I want to tell you a story. Don’t close your eyes or you won’t be able to read the story, but you can see what I want you to see in your mind’s eye. This is the story of a little boy. This boy lives in a small Texas town that’s fraught with racial strife. The boy is Hispanic, and he’s 11 years old. He’s also a straight A student. His mother has been hospitalized recently with some health problems, and his father is an unemployed construction worker.
The boy has spent a lot of time hanging out with older kids in a bad neighborhood lately. People in this neighborhood have spotted him there on numerous occasions. They wonder what he’s doing there and why his parents don’t keep closer tabs on him. The boy is also on Facebook. On his profile, he says he’s 13 so that he’ll look older and tougher than he really is and so that maybe, just maybe he’ll attract older girls. He’s made posts involving drinking and sex.
One day the boy is out walking after school when three older boys offer to give him a ride. He accepts. He knows these boys, and he’s hung out with them before. They’re all African American, and they’re all much older than he is. They’re high school age. The boys all drive to a small blue house in the bad neighborhood, one that belongs to the aunt of one of the older boys.
The house is empty except for the four boys. There are no adults present. They go to one of the bedrooms of the house. They’re hanging out. Maybe they watch TV. Maybe they drink a beer or smoke a little pot. Suddenly, one of the older boys says, “I want you to suck my cock.”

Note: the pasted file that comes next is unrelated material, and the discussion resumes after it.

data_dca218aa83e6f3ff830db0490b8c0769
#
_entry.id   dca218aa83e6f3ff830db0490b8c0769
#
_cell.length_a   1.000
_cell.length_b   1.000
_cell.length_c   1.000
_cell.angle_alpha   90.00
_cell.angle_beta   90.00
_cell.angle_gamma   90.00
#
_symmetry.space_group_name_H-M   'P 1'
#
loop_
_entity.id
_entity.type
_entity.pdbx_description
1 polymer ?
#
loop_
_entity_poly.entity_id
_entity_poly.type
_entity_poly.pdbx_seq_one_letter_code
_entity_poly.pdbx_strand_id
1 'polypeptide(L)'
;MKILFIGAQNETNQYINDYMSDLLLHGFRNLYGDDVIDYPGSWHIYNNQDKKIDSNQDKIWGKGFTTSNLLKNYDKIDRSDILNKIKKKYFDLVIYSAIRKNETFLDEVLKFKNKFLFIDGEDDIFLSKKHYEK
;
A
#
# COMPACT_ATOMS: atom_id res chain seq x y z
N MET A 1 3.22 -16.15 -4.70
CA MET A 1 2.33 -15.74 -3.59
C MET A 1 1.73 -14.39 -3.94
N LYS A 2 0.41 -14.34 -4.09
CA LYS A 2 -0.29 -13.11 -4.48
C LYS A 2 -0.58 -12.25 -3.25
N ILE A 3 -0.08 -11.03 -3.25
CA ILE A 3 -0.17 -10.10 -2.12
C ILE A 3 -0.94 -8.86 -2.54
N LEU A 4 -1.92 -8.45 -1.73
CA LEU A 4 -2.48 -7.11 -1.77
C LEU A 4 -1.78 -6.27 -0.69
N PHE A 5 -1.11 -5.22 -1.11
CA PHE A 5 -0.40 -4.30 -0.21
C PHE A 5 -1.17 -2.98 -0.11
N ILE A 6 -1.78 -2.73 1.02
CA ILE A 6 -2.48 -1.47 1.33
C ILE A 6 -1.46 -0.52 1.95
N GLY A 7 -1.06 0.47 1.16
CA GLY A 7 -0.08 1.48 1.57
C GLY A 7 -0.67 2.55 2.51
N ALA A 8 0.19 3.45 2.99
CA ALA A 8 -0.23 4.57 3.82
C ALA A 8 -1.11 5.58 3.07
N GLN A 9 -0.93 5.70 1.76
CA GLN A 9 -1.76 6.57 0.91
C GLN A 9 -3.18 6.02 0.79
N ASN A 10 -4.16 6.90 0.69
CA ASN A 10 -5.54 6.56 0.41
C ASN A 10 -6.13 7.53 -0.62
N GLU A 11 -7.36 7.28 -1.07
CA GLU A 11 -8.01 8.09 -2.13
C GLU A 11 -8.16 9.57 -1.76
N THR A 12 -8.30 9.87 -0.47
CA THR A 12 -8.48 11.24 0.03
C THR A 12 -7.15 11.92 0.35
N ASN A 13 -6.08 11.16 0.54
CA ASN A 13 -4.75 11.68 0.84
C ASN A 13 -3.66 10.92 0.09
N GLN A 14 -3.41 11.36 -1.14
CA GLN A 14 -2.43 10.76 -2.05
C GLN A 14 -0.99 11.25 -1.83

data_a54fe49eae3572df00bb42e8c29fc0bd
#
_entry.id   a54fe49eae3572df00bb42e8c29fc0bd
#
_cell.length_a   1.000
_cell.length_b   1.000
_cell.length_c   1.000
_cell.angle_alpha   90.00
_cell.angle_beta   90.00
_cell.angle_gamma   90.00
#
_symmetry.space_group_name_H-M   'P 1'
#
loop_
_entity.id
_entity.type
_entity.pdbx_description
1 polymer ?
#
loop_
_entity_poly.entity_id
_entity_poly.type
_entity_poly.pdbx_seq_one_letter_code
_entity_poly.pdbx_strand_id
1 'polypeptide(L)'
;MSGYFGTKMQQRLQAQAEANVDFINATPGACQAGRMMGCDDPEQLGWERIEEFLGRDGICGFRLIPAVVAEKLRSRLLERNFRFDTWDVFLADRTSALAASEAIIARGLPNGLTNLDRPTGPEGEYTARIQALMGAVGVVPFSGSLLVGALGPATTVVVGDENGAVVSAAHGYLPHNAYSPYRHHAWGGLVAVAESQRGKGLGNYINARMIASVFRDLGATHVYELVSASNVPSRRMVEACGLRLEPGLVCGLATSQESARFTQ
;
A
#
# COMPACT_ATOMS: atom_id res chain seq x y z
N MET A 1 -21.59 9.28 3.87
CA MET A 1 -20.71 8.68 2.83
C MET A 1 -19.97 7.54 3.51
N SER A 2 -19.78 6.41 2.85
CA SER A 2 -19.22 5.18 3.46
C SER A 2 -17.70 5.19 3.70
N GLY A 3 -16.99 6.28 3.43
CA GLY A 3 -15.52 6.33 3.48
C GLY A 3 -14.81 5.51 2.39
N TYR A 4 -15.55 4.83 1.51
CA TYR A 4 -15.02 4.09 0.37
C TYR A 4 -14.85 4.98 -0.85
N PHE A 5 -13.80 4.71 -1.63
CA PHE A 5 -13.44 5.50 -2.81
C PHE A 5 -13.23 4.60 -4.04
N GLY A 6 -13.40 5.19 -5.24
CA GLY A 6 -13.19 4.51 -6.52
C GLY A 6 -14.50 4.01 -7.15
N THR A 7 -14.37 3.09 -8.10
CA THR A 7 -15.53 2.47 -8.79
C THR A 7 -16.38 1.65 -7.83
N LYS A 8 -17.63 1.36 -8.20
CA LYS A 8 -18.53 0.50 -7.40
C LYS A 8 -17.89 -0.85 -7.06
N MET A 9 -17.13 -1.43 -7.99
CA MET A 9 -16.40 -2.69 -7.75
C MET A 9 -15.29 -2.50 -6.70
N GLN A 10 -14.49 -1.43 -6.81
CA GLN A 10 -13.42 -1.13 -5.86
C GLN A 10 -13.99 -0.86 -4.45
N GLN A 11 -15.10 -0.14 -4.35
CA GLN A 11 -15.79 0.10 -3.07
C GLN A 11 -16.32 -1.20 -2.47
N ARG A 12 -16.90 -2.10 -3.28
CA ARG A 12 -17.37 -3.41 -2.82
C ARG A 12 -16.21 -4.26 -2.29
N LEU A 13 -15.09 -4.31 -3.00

The young boy is stunned. This request seems to come from left field. He tries to laugh it off.
A second older boy stands up and says, “You’re going to suck all our cocks.”
The little boy says, “And what if I don’t.”
The first older boy chimes in again. “First, we’ll beat you. Then you can walk home.”
The little boy looks at the older boys, and he realizes that they are serious. Any one of the three of them could pulverize him. The little boy doesn’t even weigh 100 pounds. These are big guys. They lift weights. They play high school athletics. One of them is double his size. His chance of taking on all three or of escaping is nothing.
The boy submits to the rape. The older boys take pictures and videos on their cell phones. The sexual activity takes place in a bedroom and in a bathroom. While the boy is cleaning up in the bathroom he hears the older boys talking on their cell phones and inviting some of their friends to also come over. The aunt who owns the house has come home, and one of the older boys takes him out of the bathroom and sneaks him out the back of the house and into the car.